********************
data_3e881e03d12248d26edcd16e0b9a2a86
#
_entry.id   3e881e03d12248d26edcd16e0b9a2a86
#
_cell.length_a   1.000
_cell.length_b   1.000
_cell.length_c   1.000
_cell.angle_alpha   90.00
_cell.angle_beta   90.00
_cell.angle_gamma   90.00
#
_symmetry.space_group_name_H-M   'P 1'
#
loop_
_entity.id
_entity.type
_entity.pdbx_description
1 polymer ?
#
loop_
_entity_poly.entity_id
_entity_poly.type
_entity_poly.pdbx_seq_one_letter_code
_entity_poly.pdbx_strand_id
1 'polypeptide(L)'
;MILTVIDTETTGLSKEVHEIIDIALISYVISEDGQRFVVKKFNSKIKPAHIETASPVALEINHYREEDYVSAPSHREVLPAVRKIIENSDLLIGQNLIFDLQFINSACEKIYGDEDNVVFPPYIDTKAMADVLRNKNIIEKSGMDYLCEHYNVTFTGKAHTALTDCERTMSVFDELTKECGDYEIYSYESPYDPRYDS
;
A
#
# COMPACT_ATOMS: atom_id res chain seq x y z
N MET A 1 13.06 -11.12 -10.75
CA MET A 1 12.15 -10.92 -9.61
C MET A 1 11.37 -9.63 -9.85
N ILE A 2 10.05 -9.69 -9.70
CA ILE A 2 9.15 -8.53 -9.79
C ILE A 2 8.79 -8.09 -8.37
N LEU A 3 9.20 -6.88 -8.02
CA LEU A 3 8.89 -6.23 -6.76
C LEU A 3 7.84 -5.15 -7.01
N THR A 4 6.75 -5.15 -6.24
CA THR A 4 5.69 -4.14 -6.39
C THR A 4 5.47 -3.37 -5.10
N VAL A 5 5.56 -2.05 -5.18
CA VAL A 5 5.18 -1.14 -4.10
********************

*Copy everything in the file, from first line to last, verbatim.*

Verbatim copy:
data_3e881e03d12248d26edcd16e0b9a2a86
#
_entry.id   3e881e03d12248d26edcd16e0b9a2a86
#
_cell.length_a   1.000
_cell.length_b   1.000
_cell.length_c   1.000
_cell.angle_alpha   90.00
_cell.angle_beta   90.00
_cell.angle_gamma   90.00
#
_symmetry.space_group_name_H-M   'P 1'
#
loop_
_entity.id
_entity.type
_entity.pdbx_description
1 polymer ?
#
loop_
_entity_poly.entity_id
_entity_poly.type
_entity_poly.pdbx_seq_one_letter_code
_entity_poly.pdbx_strand_id
1 'polypeptide(L)'
;MILTVIDTETTGLSKEVHEIIDIALISYVISEDGQRFVVKKFNSKIKPAHIETASPVALEINHYREEDYVSAPSHREVLPAVRKIIENSDLLIGQNLIFDLQFINSACEKIYGDEDNVVFPPYIDTKAMADVLRNKNIIEKSGMDYLCEHYNVTFTGKAHTALTDCERTMSVFDELTKECGDYEIYSYESPYDPRYDS
;
A
#
# COMPACT_ATOMS: atom_id res chain seq x y z
N MET A 1 13.06 -11.12 -10.75
CA MET A 1 12.15 -10.92 -9.61
C MET A 1 11.37 -9.63 -9.85
N ILE A 2 10.05 -9.69 -9.70
CA ILE A 2 9.15 -8.53 -9.79
C ILE A 2 8.79 -8.09 -8.37
N LEU A 3 9.20 -6.88 -8.02
CA LEU A 3 8.89 -6.23 -6.76
C LEU A 3 7.84 -5.15 -7.01
N THR A 4 6.75 -5.15 -6.24
CA THR A 4 5.69 -4.14 -6.39
C THR A 4 5.47 -3.37 -5.10
N VAL A 5 5.56 -2.05 -5.18
CA VAL A 5 5.18 -1.14 -4.10